When one typically thinks of the perpetrators of the Armenian Genocide, they usually have in mind high-ranking officials who directed policy, such as Talaat, Enver, or Djemal Pasha. The term “perpetrator” might also conjure up images of gendarmes and soldiers herding Armenian refugees through the desert. However perpetrators were often ordinary people, emphasized Dr. Umit Kurt in his lecture, “A Curious Case of Armenian Genocide Perpetrator Ahmed Faik Bey,” held on Tuesday March 7. This lecture was a part of the Spring Lecture Studies sponsored by the Armenian Studies Program and the Leon S. Peters Foundation.
According to Dr. Kurt, “Perpetrator Studies”—the field of enquiry that seeks to understand the motivations behind perpetrators’ actions—has been largely neglected in the case of the Armenian Genocide. Scholars tend to focus on the motivations of Turkish leaders, rather than trying to understand why ordinary civilians decided to take up arms against their Armenian neighbors. Dr. Kurt’s research fills this gap in the historiography by utilizing archives and memoirs of ordinary people who carried out genocidal policies to examine their lives before and after the Genocide.
Dr. Kurt emphasized that Turkish and Kurdish civilians in local provinces were vital to the Committee of Union and Progress’ (CUP) plot to exterminate the Armenians. In many cases it was the local notables who convinced central authorities to deport the Armenians in their district.
“Political and social elites can either expedite or delay and resist genocidal destruction ordered from above,” explained Dr. Kurt.
Perpetrators were often motivated by different factors; some sought wealth and property while others yearned for a “Turkey for the Turks.” According to Dr. Kurt, self-interest was one of the most sweeping motivations for ordinary people to participate in the massacres. “The Genocide provided numerous profiteers with a unique opportunity to combine the ideologies of the regime with their personal interests. Many of them used the chaotic circumstances to pursue their own self-interests by claiming Armenian property and goods.”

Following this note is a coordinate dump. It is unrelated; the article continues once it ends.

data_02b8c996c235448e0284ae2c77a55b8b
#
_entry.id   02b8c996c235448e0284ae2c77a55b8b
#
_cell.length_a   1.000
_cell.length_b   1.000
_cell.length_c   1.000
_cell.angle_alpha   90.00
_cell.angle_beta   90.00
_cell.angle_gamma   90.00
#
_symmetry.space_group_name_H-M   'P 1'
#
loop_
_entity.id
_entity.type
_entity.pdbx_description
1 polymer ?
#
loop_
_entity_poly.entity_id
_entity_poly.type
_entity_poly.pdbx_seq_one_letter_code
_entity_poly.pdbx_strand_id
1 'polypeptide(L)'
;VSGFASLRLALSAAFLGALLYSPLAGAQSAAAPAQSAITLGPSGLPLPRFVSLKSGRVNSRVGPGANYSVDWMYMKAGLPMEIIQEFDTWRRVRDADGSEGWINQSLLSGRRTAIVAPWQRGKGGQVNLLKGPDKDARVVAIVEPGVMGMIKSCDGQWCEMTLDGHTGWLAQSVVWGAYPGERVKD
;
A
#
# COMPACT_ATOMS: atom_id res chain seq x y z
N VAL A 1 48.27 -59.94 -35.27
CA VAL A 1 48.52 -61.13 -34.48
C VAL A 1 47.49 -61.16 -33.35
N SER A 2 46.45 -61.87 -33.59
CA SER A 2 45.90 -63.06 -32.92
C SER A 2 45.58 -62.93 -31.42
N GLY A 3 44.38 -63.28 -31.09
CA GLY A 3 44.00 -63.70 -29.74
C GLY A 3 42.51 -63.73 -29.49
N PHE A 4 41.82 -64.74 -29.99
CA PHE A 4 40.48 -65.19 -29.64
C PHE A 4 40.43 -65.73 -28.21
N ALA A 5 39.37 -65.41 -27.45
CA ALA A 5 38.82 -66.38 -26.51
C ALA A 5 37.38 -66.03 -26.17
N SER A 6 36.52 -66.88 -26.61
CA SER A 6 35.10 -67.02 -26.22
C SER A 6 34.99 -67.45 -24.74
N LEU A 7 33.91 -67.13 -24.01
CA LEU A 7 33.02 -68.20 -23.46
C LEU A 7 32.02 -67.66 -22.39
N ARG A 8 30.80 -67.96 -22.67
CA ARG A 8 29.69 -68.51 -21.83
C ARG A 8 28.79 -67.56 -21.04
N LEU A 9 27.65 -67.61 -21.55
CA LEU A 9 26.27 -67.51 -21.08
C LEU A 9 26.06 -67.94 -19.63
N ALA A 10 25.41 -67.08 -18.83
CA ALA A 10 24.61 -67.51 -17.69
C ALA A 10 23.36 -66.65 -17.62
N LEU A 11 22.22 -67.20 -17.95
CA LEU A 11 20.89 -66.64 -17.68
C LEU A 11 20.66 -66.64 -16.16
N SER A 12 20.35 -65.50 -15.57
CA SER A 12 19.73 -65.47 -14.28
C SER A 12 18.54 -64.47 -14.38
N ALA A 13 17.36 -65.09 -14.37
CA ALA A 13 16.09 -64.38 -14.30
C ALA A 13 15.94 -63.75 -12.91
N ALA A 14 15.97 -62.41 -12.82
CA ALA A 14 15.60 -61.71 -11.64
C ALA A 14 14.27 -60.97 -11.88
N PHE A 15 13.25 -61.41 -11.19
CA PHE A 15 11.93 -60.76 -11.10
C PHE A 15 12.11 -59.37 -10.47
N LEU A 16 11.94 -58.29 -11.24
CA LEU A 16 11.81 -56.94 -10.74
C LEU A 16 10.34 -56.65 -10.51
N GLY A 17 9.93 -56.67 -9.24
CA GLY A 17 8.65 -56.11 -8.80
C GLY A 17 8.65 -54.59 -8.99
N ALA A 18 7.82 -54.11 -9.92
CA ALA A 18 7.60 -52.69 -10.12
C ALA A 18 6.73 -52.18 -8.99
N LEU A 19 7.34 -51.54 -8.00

Dr. Kurt examined the careers and motivations of several Turks who participated in the Genocide, such as Ali Cenani Bey and Ahmed Faik Bey. Ali Cenani Bey was elected as president of the CUP in Aintab because the locals wanted a civilian leader. He became one of the main organizers of the deportations in Aintab. Dr. Kurt noted that Cenani Bey was driven more by opportunism than ideology because he protected wealthy Armenian families in order to profit from them. Many other Turkish elites protected select Armenians for personal benefit; most often to use for labor.
Perpetrators such as Ahmed Faik Bey, however, were driven solely by their ideology. He would often file complaints to the central authorities and confronted opportunistic Turks such as Ali Cenani Bey, who protected Armenians.
“Ahmed Bey did not want a single Armenian to remain in Aintab and made a great effort to reveal those who protected them,” said Dr. Kurt.
Ahmed Bey was a loyal CUP party member, who Talaat Pasha trusted to facilitate the Armenian deportations in Aintab. Ahmed Bey was driven by his nationalist ideology and believed that the Armenians were a threat to the Ottoman Empire. According to Dr. Kurt, Ahmed Bey proclaimed that “if one is guilty, all are guilty,” and was largely responsible for escalating the death toll for Armenian deportees in the region.
While Ahmed Bey was driven by ideological motivations, Dr. Kurt noted that many more were driven by self-interest. The potential material gain to be acquired from participation in the massacres inspired a wider amount of people who did not always share similar ideologies to take part in the Genocide. “Entire generations were educated and provided for by the Armenian property and wealth acquired in 1915,” said Dr. Kurt.
Case studies into the lives of these perpetrators are important in understanding the average men who carried out massacres on the local level.